Protecting the most vulnerable

Prof Jean Louis Ndiaye
2013
Prof Jean Louis Ndiaye, Cheikh Anta Diop University of Dakar, Senegal

In some parts of Africa, more than 60% of malaria cases occur in just 4 months of the year, during the rainy season.1 Around 39 million African children under 5 years of age live in these regions and an estimated 152,000 die from malaria each year.2

In March 2012, WHO-recommended seasonal malaria chemoprevention (SMC)3 with sulfadoxinepyrimethamine and amodiaquine (SP+AQ) for children aged between 3 and 59 months in areas of high seasonal malaria transmission across the Sahel sub-region, where SP and AQ remain effective.1 In east and southern Africa, there are high levels of resistance to SP.

As part of the West Africa Roll Back Malaria (RBM) SMC working group, MMV is working to support the implementation of SMC in the Sahel sub-region; and with Guilin to develop child-friendly formulations.

From 2011 to 2012, Cheikh Anta Diop University of Dakar, Senegal, conducted a pilot study, combining SMC with home management of malaria. Prof Jean Louis Ndiaye explains the challenges and the potential impact of SMC.

1. What impact do you believe SMC can have for the children of Senegal and the wider Sahel region?

Based on our pilot study we know that SMC can protect around 83% of children from malaria. This means that, free from malaria, children are able to attend school and parents are able to go to work. It also means the workload of health workers is reduced during the transmission season. We are starting to see empty hospital beds in districts where SMC is implemented. In addition, during SMC rounds, when a volunteer comes across a sick child, he/she will then be referred to a health centre; so SMC is acting as a screening programme and improving overall health care in rural villages. At the national level, I believe it can help us reach the pre-elimination stage of malaria control.

2. Based on your experience in Senegal, what key hurdles must be overcome to ensure widespread implementation of SMC across the Sahel?

The key is to ensure countries secure sufficient quantities of the medicines in a timely fashion. This is particularly important for SMC – if you miss the season, you have missed the opportunity to use and benefit from this preventive strategy. To avoid this, it’s important to communicate the importance of SMC and to mobilize adequate funding.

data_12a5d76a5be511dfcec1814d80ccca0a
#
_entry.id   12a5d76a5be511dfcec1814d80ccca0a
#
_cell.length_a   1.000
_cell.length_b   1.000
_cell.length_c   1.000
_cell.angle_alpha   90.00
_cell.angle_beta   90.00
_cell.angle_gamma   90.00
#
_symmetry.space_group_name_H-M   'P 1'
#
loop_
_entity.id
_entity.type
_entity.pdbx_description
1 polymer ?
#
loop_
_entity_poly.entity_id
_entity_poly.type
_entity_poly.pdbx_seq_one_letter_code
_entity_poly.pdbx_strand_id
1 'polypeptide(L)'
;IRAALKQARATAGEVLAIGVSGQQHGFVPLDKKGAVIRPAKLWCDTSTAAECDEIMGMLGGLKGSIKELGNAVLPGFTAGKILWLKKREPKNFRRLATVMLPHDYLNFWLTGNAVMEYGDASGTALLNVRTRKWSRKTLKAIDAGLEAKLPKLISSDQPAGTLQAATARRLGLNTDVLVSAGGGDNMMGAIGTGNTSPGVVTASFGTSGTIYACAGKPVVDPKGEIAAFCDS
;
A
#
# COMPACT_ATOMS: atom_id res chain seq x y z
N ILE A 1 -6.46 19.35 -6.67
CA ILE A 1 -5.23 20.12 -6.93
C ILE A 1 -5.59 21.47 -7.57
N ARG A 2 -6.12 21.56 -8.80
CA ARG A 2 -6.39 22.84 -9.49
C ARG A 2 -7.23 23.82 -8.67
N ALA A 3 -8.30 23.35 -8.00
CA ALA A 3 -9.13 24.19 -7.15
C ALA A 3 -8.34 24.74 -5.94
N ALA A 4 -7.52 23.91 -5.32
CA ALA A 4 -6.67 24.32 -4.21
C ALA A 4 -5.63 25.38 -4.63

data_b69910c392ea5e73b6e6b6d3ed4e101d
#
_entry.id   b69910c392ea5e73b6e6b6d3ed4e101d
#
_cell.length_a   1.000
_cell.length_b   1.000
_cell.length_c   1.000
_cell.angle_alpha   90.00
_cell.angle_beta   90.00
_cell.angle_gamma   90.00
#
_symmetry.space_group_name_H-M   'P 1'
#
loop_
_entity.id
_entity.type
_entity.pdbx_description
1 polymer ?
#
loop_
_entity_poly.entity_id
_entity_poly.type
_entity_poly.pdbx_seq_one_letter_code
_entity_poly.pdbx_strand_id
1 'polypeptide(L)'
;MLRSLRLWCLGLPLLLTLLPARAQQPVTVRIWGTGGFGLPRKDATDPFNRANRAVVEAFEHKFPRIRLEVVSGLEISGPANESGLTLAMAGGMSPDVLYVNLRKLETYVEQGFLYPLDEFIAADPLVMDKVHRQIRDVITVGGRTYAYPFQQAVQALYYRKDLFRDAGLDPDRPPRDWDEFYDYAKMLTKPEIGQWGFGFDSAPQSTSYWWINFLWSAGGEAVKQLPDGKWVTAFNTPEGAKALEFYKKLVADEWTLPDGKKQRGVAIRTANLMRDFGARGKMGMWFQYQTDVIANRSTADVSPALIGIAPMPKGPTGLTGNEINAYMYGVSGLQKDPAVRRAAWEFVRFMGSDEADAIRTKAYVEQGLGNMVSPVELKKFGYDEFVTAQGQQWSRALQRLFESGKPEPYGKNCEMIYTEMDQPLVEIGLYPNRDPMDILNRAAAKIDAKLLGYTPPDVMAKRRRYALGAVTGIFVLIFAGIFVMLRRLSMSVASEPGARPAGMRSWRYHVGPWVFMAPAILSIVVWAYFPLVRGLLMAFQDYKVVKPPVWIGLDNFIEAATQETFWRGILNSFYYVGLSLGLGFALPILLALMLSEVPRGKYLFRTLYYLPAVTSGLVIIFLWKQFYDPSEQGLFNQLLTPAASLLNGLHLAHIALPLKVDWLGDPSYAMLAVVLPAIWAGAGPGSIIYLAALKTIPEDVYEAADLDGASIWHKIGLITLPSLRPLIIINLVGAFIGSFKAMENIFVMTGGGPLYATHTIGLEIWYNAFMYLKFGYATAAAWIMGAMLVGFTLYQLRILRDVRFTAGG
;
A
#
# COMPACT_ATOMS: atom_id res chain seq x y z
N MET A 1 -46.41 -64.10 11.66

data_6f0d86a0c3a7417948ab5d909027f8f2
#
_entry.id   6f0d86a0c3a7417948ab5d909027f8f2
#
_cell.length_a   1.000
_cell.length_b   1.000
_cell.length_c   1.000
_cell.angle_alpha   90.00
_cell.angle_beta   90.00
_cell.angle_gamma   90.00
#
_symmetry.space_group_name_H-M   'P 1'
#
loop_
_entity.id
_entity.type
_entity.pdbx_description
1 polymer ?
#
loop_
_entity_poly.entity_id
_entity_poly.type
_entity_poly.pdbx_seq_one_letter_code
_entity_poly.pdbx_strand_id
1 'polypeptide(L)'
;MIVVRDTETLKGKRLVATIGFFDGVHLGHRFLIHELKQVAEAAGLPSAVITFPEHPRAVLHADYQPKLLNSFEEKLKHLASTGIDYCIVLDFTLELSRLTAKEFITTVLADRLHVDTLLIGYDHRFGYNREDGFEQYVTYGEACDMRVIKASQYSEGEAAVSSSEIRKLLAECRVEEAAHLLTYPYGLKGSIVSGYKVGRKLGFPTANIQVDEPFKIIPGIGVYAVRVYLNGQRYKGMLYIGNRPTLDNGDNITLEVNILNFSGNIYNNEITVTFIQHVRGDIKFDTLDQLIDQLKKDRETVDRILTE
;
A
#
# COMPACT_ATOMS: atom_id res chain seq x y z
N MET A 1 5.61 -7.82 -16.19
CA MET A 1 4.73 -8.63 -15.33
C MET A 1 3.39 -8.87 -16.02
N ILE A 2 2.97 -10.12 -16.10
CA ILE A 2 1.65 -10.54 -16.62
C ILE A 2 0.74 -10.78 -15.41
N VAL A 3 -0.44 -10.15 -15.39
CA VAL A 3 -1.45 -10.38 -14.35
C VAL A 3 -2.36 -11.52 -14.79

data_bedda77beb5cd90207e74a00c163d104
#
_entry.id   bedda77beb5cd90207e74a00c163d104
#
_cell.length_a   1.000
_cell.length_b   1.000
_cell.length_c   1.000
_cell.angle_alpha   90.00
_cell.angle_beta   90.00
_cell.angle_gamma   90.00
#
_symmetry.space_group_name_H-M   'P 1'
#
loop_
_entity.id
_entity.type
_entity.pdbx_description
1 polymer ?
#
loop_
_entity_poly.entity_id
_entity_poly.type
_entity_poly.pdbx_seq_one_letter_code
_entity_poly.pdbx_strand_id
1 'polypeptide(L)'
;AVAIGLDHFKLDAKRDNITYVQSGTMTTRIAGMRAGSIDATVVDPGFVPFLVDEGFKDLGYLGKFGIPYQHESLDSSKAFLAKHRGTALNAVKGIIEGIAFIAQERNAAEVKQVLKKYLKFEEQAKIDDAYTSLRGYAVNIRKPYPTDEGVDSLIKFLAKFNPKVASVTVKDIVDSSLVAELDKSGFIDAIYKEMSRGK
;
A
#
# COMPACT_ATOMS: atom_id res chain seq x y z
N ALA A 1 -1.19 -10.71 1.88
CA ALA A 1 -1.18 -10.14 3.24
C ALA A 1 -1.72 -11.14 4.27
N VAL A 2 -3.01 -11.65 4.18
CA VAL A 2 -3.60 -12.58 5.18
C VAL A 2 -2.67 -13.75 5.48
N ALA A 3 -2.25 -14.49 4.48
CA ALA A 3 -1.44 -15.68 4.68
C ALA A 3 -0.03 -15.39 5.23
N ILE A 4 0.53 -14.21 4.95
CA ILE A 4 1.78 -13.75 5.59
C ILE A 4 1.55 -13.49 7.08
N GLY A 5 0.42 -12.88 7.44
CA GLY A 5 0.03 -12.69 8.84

Today, there is only one manufacturer producing SP+AQ that is approved for purchase by the Global Fund. We need to ensure that this company has the capacity to manufacture sufficient quantities.

We also need to work on ensuring people (mostly mothers, caregivers and community health workers) are sensitized to the use and importance of SMC, to ensure drug compliance. At the moment, we have two drugs that are coblistered, which means we cannot be sure that children are always receiving both the medicines at the same time.

Also, there is no infant formulation. When you are treating young children and giving them tablets it is not really easy, especially as AQ is very bitter. You sometimes see children running out of the house when the time comes to take their medicine. If they don’t take the complete course there can be problems with under dosing, which can then lead to drug resistance.

3. What do you think is the likelihood that drug resistance to the current SMC drug regimen will emerge? How will this be managed?

We might see resistance emerging. During the implementation pilot, we saw that there was an increase in molecular markers for drug resistance in the SMC districts. It wasn’t at a level where we need to be concerned at the moment, but it is something we must monitor at least every 2 years. There are some places in east and southern Africa where you probably would not be able to use SP+AQ because of the levels of resistance. In Senegal, we should have 3–5 years of effective SMC, combined with artemisinin-based combination therapy for treatment; with this, I think we can move to pre-elimination.

 


 

1. WHO Policy Recommendation: “Seasonal Malaria Chemoprevention (SMC) for Plasmodium falciparum malaria control in highly seasonal transmission areas of the Sahel sub-region in Africa”. March 2012.
2. Cairns M et al. “Estimating the potential public health impact of seasonal malaria chemoprevention in African children.” Nat Commun. 3:881 (2012).
3. Seasonal Malaria Chemoprevention: previously termed intermittent preventive treatment in children, is the intermittent administration of full treatment courses of an effective antimalarial medicine during the malaria season to prevent malarial illness.